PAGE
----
Open-ended feedback was also obtained at the two-month post-intervention interval, both via informal oral feedback and through open-ended survey questions on the questionnaire, with generally positive feedback being obtained from respondents. One participant stated, “I feel this is an awesome initiative and will definitely be looking for opportunities to continue to spread the word.” Other participants suggested that the FoH was “overall, very useful material” and a “great initiative,” with “patients [being] responsive.”

Suggestions for improvement of the initiative included “information in a [presentation] capacity would be helpful” and that “the material should be disseminated for use by general practitioners, geriatricians, nurse practitioners, in-patient teams, caregivers, and Continuing Care.”

Regarding the educational intervention, one respondent said, “I didn’t know how to use the FoH materials until I saw the role-play.” Another participant suggested, “after a long assessment, there is little time to go through the video and elicit commitment from the patient.”

Knowledge Translation-to-Practice Tool

In the same targeted group at the two-month interval, 11 (57.9%) completed translation-to-practice tools were collected, which demonstrated that the FoH initiative was discussed with 102 members of the target population for an average of 9.27 patients per clinician. The handbook was reviewed with 96 (94.1%) of these patients for an average of 8.73 patients per clinician. The media-based components of the website and the video were viewed by 41 (40.1%) and 33 (32.4%) of patients, respectively (for 3.73 and 3.00 patients per clinician). Sixty (58.8%) patients set a specific goal and 50 (49.0%) patients signed the FoH “agreement,” or pledge, to indicate their commitment to taking action by following through on at least one of the goals they set for the subsequent month (for 5.45 and 4.55 patients per clinician, respectively). The FoH was communicated to primary care providers in 73 (71.6%) of cases, or 6.64 family physicians per clinician.

Subgroup analysis was also performed between urban and rural providers (Figure 4). Of those clinicians using the media-based components, the website was viewed by 21 (20.6%) and 20 (19.6%) urban and rural clients, respectively. The video was used in 19 (18.7%) cases in urban regions, in comparison to 14 (13.7%) in rural locations. By comparison, the handbook was utilized more in the rural setting, with 53 (52.0%) patients discussing the handbook, versus 43 (42.2%) in the urban location. Likewise, rural clients appeared to follow through more frequently on the action-oriented items of goal setting (n=35, 34.3%) and signing the pledge (n=28, 27.5%), in comparison to the urban clients, of whom 25 (24.5%) set goals and 22 (21.6%) signed the pledge.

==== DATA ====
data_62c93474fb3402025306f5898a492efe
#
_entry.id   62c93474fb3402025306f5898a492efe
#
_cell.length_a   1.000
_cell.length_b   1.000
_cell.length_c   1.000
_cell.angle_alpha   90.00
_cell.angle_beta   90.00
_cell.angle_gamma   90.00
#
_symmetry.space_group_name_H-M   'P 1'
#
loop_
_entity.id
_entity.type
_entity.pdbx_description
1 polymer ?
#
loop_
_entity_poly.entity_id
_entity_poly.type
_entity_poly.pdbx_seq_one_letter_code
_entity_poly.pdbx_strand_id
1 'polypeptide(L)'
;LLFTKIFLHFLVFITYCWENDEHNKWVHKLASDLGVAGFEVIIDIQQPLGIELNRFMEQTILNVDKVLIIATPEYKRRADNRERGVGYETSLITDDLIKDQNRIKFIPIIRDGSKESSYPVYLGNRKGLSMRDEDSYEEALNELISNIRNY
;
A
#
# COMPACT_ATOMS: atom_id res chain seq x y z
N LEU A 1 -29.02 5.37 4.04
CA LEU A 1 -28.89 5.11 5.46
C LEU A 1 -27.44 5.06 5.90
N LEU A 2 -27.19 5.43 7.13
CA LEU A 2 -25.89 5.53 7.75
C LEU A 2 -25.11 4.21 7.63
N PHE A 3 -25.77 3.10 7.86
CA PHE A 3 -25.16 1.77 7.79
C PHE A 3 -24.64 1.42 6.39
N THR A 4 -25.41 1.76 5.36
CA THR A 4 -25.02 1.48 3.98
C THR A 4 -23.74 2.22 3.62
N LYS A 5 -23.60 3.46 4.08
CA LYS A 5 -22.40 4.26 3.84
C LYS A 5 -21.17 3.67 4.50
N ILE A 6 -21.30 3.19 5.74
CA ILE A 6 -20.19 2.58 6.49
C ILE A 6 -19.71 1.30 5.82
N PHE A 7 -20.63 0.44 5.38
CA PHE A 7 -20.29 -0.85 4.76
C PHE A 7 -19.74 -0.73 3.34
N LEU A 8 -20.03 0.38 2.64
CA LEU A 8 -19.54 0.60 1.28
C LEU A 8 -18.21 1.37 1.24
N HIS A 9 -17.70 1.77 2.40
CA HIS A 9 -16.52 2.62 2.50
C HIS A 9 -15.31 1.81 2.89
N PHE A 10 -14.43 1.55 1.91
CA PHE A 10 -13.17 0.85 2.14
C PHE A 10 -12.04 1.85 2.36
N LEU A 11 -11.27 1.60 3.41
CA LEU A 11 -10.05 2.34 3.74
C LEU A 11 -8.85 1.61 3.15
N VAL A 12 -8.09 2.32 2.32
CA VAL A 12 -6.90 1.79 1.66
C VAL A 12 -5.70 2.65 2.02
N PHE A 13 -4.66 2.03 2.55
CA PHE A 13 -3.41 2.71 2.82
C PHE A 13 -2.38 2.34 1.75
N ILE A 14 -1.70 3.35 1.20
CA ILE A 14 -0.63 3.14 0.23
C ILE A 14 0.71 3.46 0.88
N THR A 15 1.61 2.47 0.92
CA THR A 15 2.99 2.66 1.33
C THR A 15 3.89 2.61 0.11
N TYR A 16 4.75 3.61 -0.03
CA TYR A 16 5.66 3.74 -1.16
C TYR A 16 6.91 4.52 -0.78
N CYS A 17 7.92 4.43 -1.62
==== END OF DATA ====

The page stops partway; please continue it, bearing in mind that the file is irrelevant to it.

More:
FIGURE 4. Comparison of Utilization of FOH Materials Amongst Urban and Rural Clinicians


As the Canadian population ages, the role of health promotion for seniors continues to grow in importance. Effective and evidence-based seniors’ mental health promotion initiatives are increasingly relevant embedded within a “positive psychiatry of aging”(6) movement.

The FoH aims to provide evidence-based information on mental and cognitive health promotion for seniors and clinicians. To our knowledge, this is the first study of seniors’ mental health promotion to evaluate clinician KT and translation into practice. Existing KT mechanisms of the NSSMHN previously demonstrated by Bosma et al.(14) were leveraged, including engaging change champions and utilizing interactive in-person and tele-education sessions.

We found robust KT by all the clinicians from the educational session, and strong knowledge translation into practice among 19 of the 23 clinicians most closely involved with the provincial network.

Overall, participants receiving the educational seminar responded positively to the FoH. Both knowledge of and attitudes towards the FoH were significantly improved following the educational intervention, as demonstrated both by the large effect size correlation (0.8) and by Cohen’s d (2.69) between the pre-intervention and post-intervention scores. There was a clinically relevant KT impact of both in-person and NSSMHN tele-health educational seminars—a finding similar to that of Bosma et al. in terms of the strength of the provincial network model for effective KT.

A novel contribution of the present study was the inclusion of a measure of translation into practice. Volunteer clinicians tracked their utilization of the FoH materials following the educational session, providing feedback on their experiences with the materials at study completion.